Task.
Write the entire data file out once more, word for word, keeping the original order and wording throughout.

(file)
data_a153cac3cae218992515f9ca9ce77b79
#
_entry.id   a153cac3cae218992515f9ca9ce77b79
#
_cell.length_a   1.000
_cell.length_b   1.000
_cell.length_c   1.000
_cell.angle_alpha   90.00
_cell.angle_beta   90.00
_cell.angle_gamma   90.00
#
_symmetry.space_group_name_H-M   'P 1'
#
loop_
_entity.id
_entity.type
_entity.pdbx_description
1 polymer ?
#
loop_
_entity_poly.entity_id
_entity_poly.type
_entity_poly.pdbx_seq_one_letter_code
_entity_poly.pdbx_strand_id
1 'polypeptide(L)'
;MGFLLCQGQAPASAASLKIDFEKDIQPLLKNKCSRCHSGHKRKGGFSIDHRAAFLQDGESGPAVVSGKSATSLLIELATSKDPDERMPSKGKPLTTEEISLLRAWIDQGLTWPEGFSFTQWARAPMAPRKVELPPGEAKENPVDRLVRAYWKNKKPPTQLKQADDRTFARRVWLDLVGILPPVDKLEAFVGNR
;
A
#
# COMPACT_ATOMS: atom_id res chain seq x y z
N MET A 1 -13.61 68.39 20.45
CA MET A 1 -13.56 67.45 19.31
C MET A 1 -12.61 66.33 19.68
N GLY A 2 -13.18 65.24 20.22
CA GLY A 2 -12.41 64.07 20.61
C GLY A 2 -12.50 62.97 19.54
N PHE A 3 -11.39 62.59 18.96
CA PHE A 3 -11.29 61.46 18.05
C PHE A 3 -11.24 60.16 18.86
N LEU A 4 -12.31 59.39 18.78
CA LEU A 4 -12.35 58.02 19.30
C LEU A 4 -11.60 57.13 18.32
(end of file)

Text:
data_a153cac3cae218992515f9ca9ce77b79
#
_entry.id   a153cac3cae218992515f9ca9ce77b79
#
_cell.length_a   1.000
_cell.length_b   1.000
_cell.length_c   1.000
_cell.angle_alpha   90.00
_cell.angle_beta   90.00
_cell.angle_gamma   90.00
#
_symmetry.space_group_name_H-M   'P 1'
#
loop_
_entity.id
_entity.type
_entity.pdbx_description
1 polymer ?
#
loop_
_entity_poly.entity_id
_entity_poly.type
_entity_poly.pdbx_seq_one_letter_code
_entity_poly.pdbx_strand_id
1 'polypeptide(L)'
;MGFLLCQGQAPASAASLKIDFEKDIQPLLKNKCSRCHSGHKRKGGFSIDHRAAFLQDGESGPAVVSGKSATSLLIELATSKDPDERMPSKGKPLTTEEISLLRAWIDQGLTWPEGFSFTQWARAPMAPRKVELPPGEAKENPVDRLVRAYWKNKKPPTQLKQADDRTFARRVWLDLVGILPPVDKLEAFVGNR
;
A
#
# COMPACT_ATOMS: atom_id res chain seq x y z
N MET A 1 -13.61 68.39 20.45
CA MET A 1 -13.56 67.45 19.31
C MET A 1 -12.61 66.33 19.68
N GLY A 2 -13.18 65.24 20.22
CA GLY A 2 -12.41 64.07 20.61
C GLY A 2 -12.50 62.97 19.54
N PHE A 3 -11.39 62.59 18.96
CA PHE A 3 -11.29 61.46 18.05
C PHE A 3 -11.24 60.16 18.86
N LEU A 4 -12.31 59.39 18.78
CA LEU A 4 -12.35 58.02 19.30
C LEU A 4 -11.60 57.13 18.32